Gazette columnist Alan Hayman, previously a borough and county councillor, takes a sideways look at last week’s local election and how the result will impact the future of Colchester Borough Council.

“YOU’RE joking. Not another one!” was how Brenda from Bristol memorably greeted the news of the 2017 General Election.

Brenda may well have welcomed last year’s respite from democracy, when the Covid lockdowns put paid to electioneering for 12 whole months in 2020.

But all good things must come to an end.

Last Thursday, local voting was back in our part of the world and Colchester was among the handful of places in England where the ballots were counted overnight.

I follow these events the way others follow the Eurovision Song Contest.

Tough, I know, but someone’s got to do it.

Anyway, the scene at Charter Hall when the votes were counted in the small hours of Friday morning was a deeply weird one, by Eurovision or any other standards.

The ladies and gents who counted the votes were kept behind Perspex screens to protect them from Covid risks.

No winning candidates came up on stage to be cheered by their adoring supporters.

And the customary municipal refreshments provided for thirsty poll workers and would-be councillors were conspicuous by their absence.

The results were equally low key.

Gazette contributor Alan Hayman

Gazette contributor Alan Hayman

Colchester doesn’t seem to like sudden drastic changes in how its town hall is run.

That idea was only reinforced by the voting this month.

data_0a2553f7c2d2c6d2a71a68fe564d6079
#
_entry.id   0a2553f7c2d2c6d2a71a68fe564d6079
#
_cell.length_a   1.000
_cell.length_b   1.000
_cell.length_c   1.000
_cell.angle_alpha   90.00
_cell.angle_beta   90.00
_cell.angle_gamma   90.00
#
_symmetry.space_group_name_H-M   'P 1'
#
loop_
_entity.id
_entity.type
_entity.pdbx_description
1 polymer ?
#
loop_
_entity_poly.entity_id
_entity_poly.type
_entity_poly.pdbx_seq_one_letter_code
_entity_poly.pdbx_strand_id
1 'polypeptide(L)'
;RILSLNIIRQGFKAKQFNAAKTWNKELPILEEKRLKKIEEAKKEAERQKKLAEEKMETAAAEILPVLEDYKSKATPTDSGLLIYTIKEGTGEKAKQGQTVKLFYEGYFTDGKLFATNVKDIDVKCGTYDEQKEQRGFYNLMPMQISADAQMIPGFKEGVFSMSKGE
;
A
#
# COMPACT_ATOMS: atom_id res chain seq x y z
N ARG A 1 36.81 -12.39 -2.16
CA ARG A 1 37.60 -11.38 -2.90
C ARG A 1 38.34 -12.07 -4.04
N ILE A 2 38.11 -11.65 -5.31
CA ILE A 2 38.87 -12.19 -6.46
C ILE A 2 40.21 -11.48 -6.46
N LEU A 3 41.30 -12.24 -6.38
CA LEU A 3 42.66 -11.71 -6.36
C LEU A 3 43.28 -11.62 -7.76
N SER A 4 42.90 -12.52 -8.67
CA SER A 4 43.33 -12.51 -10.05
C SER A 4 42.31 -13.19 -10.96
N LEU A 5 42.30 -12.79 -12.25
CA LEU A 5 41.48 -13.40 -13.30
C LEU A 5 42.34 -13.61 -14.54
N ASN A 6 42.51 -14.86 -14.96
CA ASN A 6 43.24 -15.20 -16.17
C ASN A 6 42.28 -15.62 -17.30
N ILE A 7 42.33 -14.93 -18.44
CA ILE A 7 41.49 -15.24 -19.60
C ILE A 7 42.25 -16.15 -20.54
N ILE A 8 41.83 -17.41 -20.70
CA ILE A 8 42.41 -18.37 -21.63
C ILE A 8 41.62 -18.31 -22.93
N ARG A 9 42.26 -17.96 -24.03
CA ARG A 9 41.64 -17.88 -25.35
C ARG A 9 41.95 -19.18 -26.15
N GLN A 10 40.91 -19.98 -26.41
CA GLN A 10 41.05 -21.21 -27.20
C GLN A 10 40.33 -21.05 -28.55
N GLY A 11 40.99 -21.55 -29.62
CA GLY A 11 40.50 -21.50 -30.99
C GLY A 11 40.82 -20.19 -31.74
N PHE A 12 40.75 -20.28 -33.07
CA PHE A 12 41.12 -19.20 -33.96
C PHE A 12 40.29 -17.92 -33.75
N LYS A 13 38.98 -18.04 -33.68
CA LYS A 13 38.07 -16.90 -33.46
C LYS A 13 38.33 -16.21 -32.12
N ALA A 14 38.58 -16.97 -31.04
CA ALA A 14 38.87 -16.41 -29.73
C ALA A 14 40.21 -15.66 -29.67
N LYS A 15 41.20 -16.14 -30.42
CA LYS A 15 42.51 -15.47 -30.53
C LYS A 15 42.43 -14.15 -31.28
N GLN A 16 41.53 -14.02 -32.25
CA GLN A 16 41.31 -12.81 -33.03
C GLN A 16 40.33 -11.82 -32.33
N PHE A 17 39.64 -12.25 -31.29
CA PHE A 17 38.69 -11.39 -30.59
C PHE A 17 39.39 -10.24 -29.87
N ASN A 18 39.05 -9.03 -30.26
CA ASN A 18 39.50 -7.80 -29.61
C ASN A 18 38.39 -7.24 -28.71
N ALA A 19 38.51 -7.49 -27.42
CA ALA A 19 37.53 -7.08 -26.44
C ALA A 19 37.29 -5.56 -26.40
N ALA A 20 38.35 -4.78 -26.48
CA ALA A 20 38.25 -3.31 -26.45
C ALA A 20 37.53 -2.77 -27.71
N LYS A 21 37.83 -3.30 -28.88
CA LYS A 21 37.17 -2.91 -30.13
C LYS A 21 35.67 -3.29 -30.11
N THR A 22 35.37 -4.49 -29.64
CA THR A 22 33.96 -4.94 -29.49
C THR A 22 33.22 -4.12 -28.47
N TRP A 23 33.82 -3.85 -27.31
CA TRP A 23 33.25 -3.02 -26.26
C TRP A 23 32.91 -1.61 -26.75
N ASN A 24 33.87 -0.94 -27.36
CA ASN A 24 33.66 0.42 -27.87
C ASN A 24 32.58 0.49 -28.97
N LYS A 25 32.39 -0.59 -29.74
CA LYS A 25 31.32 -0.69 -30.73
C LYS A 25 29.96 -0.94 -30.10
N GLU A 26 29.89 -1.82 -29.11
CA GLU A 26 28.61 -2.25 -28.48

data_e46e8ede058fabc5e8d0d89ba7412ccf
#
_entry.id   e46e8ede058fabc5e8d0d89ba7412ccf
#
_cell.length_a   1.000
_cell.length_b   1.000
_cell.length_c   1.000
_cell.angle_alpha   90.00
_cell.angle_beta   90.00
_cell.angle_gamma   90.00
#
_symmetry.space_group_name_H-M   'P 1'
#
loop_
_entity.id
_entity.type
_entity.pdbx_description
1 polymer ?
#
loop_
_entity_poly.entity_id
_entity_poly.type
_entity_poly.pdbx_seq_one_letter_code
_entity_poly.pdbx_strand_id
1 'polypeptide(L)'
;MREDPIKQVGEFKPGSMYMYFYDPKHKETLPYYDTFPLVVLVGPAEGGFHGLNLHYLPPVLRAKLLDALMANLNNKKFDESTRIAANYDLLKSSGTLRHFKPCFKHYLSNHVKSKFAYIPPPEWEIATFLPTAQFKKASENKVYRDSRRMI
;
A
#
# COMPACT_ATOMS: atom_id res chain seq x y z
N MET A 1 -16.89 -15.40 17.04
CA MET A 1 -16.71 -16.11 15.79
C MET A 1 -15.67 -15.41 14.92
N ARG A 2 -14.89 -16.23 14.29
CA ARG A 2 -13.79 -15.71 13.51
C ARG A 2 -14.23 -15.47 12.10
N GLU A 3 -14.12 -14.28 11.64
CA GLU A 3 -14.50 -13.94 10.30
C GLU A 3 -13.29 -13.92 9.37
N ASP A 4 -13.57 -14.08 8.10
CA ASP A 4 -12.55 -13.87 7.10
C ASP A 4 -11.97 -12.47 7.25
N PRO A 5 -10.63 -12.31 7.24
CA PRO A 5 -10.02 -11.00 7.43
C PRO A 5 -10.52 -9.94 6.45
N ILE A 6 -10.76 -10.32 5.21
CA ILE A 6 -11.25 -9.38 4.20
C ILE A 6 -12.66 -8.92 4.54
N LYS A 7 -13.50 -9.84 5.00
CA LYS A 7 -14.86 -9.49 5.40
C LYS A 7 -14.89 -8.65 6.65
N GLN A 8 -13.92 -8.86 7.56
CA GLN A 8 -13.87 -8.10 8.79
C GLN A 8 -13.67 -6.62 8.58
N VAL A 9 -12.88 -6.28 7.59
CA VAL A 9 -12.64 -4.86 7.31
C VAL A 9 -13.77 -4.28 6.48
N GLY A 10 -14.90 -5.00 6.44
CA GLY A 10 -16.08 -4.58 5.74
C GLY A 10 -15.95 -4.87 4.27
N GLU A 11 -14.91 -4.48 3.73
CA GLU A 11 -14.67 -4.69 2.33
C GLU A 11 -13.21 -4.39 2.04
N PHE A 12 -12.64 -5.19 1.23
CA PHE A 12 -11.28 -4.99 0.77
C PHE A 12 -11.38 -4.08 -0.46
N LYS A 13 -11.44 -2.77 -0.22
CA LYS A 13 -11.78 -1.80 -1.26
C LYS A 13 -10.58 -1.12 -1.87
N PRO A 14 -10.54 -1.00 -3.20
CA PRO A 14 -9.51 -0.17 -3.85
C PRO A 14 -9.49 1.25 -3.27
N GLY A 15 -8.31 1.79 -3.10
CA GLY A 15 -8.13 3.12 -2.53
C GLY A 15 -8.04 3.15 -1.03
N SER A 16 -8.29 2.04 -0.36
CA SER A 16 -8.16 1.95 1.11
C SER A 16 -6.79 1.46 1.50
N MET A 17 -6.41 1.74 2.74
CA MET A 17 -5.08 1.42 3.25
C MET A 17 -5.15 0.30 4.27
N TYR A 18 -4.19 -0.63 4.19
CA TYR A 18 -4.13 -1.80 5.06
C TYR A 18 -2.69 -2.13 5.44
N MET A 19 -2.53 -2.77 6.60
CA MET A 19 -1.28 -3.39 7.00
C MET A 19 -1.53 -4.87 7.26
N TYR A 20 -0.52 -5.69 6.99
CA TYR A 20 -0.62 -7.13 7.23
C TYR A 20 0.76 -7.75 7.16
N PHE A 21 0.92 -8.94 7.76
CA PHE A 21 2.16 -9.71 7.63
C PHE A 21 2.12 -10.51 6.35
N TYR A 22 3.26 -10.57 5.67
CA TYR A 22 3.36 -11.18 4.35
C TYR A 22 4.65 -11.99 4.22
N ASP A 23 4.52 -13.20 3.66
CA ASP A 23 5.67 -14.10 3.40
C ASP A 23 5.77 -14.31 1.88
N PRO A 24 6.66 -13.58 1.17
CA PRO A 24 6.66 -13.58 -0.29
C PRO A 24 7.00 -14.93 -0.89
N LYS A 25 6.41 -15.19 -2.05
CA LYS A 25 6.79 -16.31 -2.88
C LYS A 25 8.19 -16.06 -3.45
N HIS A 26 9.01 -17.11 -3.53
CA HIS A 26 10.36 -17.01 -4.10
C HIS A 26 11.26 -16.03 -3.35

Only one in three of those entitled to vote actually bothered to do so and, by and large, they sent back hard-working councillors from all parties to carry on with the job.

The Lib Dems went down a seat, to emerge with 12.

Their Labour coalition partners stood still on 11, giving the ruling administration a total of 23 votes.

By a happy coincidence, that’s the number of seats now held by the Tories.

They remain the largest single party on the council.

So was it all dull in Colchester?

Not entirely.

The Green Party doubled its strength - from one to two - and the borough council leader, Wivenhoe wonder-boy Mark Cory, received a surprise bonus.

He won a seat on Essex County Council as well, seeing off Labour stalwart Julie Young.

When the same person serves on two different councils, it’s known as “double hatting”.

It’s quite legal, but some purists don’t like it.

If Colchester Council and Essex County Council are at loggerheads over some knotty local issue, could Mr Cory have to negotiate with himself from now on?

And which side will he decide to back?

I think that we should be told.

Over in Tendring, the political scene was generally quiet last week.

People in Tendring only do it once every four years.

Elect the whole of Tendring District Council, that is.

But there were two by-elections for Tendring seats.

Elsewhere, the citizens of Dedham were asked to top up the numbers on their parish council.

Finally, it’s now back to business as usual for all our councillors, as the lockdown emergency law that let them hold remote meetings on Zoom has lapsed.

So they must go back to meeting face to face - albeit six feet apart and wearing face masks if they are sensible.

Knocking on doors to get the vote out may also make a comeback, when Covid restrictions allow.

All that means Brenda from Bristol may not be safe from being pestered by politicians for much longer.

She has my sympathy.